Mediation is a great tool to solve conflicts

    Disputes can arise in situations where people are in contact with each other. This applies to both commercial and private situations. Many conflicts, however, end in deadlock and seeming intractable. The parties might be separated without reconciliation, or they might choose to let a third party - eg. courts or a parent - settle the dispute.

    Implementation of a lawsuit can be a lengthy and arduous process, and the "winner" is often not really happy. There may be aspects of the conflict which the court has been unable to deal with and the relationship with the other party may become worse than originally imagined. In a lawsuit, the outcome is also uncertain and the solutions are dictated.

    On the other hand, this is not the case with mediation which has the following basic principles:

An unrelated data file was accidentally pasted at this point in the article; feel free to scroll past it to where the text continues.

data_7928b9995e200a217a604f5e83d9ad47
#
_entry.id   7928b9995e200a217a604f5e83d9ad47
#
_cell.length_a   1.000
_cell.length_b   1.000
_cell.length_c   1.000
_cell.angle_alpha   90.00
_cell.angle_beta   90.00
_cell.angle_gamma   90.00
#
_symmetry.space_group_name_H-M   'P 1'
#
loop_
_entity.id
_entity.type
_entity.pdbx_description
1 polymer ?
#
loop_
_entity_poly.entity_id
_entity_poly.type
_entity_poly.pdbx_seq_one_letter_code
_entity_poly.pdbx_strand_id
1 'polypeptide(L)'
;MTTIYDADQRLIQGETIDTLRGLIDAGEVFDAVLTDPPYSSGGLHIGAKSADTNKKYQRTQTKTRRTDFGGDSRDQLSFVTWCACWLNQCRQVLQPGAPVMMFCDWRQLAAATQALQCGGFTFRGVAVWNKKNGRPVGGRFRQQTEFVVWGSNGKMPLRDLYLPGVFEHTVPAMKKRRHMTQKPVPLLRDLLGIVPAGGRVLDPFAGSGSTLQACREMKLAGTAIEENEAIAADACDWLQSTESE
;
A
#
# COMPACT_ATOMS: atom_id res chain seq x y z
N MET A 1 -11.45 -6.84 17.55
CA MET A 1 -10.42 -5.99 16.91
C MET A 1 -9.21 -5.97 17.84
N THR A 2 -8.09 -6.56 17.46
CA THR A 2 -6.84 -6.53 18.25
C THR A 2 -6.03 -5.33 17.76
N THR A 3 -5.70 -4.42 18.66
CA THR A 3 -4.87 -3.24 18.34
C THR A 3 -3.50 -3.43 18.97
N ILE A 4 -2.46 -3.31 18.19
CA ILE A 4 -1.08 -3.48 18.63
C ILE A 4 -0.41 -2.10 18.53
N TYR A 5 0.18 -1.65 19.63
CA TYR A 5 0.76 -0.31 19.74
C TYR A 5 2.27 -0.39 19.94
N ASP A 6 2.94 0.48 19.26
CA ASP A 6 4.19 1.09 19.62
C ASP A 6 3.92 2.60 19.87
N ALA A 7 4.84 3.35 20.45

• Mediation is always voluntary for the parties who at any time may leave the negotiations.
    • Mediation is on a confidential basis. This applies both to the parties and the mediator.
    • The Mediator is neutral and does not come with proposals to resolve the conflict.
    • The Mediator provides no legal assessment of the conflict.
    • The Mediator manages and directs negotiations.


    What conflicts can be resolved by mediation?

    Conflicts that may be brought before the courts and conflicts that usually do not get to court, are both suitable for mediation. For example::

    • Business conflicts  involving breach of contract.
    • Conflicts created by companies (eg. medical practices, accountancies or legal  partnerships) on motion or resolution.
    • Conflicts in the workplace between  groups / departments or individuals.
    • Conflicts related to inheritance matters, neighbor disputes, etc.
    • Conflicts related to the dissolution of marriage.
    • Conflicts in schools and educational institutions.

    With certain types of conflicts, the final result cannot be achieved by debate alone. Consider, for example, the decision to separate or divorce. In mediation, the parties can agree on whether to divorce and on what terms including allocation of assets.